TORONTO — A lawsuit filed by the family of an Ottawa man who suffered a fatal heart attack during a violent encounter with police has been settled out of court, as the force and its board vowed to work on their approach to incidents involving mental health.
In a statement, the Ottawa Police Services Board and the family of Abdirahman Abdi said they have come to a "mutual agreement," putting an end to the civil action filed in 2018.
The details of the settlement are confidential and will not be released publicly, the statement said.
However, both sides agree "significant improvements" need to be made to how police respond to people experiencing mental health issues "in the immediate future," it said.
Abdi had mental health difficulties and a history of psychotic illness, and was not taking his prescribed medication at the time of his death, according to court documents.
"The Abdi family is encouraged by the board and (Ottawa police)’s stated intention to work in partnership with the community to develop and implement a new mental health response strategy to improve community safety and well-being for all residents of Ottawa, and asks the community to work co-operatively in pursuit of this goal," said the statement announcing the settlement.
"Ensuring better future outcomes will be an important legacy of Abdirahman’s life."
Lawyer Lawrence Greenspon, who represents the Abdi family, said his clients are grateful for the "unwavering" community support they received over the last few years.
While nothing can bring them closure for the loss of their loved one, the settlement marks "another step in the bereavement process," he said.
"The family's pain is... unfortunately always going to be there," he said Tuesday.
Still, he said, "the settlement recognizes that change, and significant improvements to the police response must take place, and that the time for those changes is now."
The lawsuit sought more than a million dollars in damages for mental suffering as well as loss of guidance and care as a result of the July 24, 2016 incident that culminated in Abdi's death. It also sought $500,000 in punitive damages.
The statement of claim, which has not been tested in court, alleged Abdi's mother, sister and brother witnessed the incident and suffered "significant psychological damages" as a result.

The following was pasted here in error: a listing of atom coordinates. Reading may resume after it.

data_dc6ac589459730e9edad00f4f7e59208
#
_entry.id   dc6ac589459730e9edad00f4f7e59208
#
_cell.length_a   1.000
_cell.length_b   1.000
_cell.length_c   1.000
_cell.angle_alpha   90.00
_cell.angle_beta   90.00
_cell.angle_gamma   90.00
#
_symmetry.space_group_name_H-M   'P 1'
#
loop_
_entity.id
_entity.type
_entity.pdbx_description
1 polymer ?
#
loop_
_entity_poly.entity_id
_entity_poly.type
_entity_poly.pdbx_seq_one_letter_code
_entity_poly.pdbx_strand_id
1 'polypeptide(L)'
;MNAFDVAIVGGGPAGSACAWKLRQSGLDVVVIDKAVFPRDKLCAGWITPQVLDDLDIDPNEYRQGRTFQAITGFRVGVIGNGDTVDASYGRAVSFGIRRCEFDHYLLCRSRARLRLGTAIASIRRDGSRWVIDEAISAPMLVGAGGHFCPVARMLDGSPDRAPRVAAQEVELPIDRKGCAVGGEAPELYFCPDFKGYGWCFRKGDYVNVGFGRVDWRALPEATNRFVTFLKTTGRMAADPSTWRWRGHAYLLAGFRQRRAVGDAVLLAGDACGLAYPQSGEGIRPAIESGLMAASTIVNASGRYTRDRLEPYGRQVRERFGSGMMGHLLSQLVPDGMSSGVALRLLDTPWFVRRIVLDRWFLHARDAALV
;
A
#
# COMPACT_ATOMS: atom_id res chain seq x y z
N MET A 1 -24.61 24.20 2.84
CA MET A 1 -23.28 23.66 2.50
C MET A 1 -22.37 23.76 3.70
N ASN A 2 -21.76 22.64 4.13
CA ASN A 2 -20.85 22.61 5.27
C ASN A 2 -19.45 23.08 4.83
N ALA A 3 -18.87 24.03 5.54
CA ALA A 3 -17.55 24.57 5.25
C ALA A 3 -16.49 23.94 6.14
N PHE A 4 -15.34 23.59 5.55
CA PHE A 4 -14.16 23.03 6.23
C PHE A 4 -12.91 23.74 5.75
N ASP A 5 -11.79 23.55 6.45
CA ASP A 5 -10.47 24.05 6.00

The suit claimed the two officers involved used excessive force and didn't provide medical assistance when Abdi lost vital signs, only calling an ambulance "after a significant amount of time had passed."
It also alleged the board failed to identify systemic problems in the force that would have required policies to prevent incidents of excessive force, and that the then-chief of police failed to ensure officers were trained in mental health response and issues related to excessive force.
The settlement was announced Monday, and comes months after an Ottawa police officer -- one of the two named in the suit -- was acquitted of manslaughter and assault charges in connection with Abdi's death.
An Ontario judge ruled in October that he couldn't conclusively say the blows Abdi suffered during his arrest significantly contributed to his death, given that the 37-year-old had pre-existing health conditions and experienced "considerable exertion and stress'' even before Const. Daniel Montsion arrived at the scene.
Ontario Court Justice Robert Kelly said in his ruling that he was also not convinced beyond a reasonable doubt that Montsion used excessive force, or that the officer acted with a wanton disregard for Abdi's life or safety.
The burden of proof is much higher for criminal case than civil lawsuit, requiring proof beyond a reasonable doubt rather than a balance of probabilities.
During the criminal trial, court heard the incident took place shortly after police were called to a coffee shop in response to reports of a man causing a disturbance.
By the time an officer arrived, Abdi had been kicked out of the coffee shop and was acting violently and groping women, court heard.
Abdi was pepper sprayed and ran away, but the officer caught up with him outside his apartment building, with Montsion arriving shortly afterwards, court heard. A police dispatcher had described Abdi as having potential mental health issues.
As the confrontation continued, Montsion delivered several punches, and Abdi -- who was unarmed -- was brought to the ground, Kelly said in his verdict.
Montsion then administered three blows to Abdi's thighs, followed by three to his upper body, two of which landed on his head, the judge said.
Abdi lost vital signs during the incident and died in hospital the next day.
His death spurred a number of protests against systemic racism and abuse of police powers.
This report by The Canadian Press was first published Jan. 26, 2021.
Paola Loriggio, The Canadian Press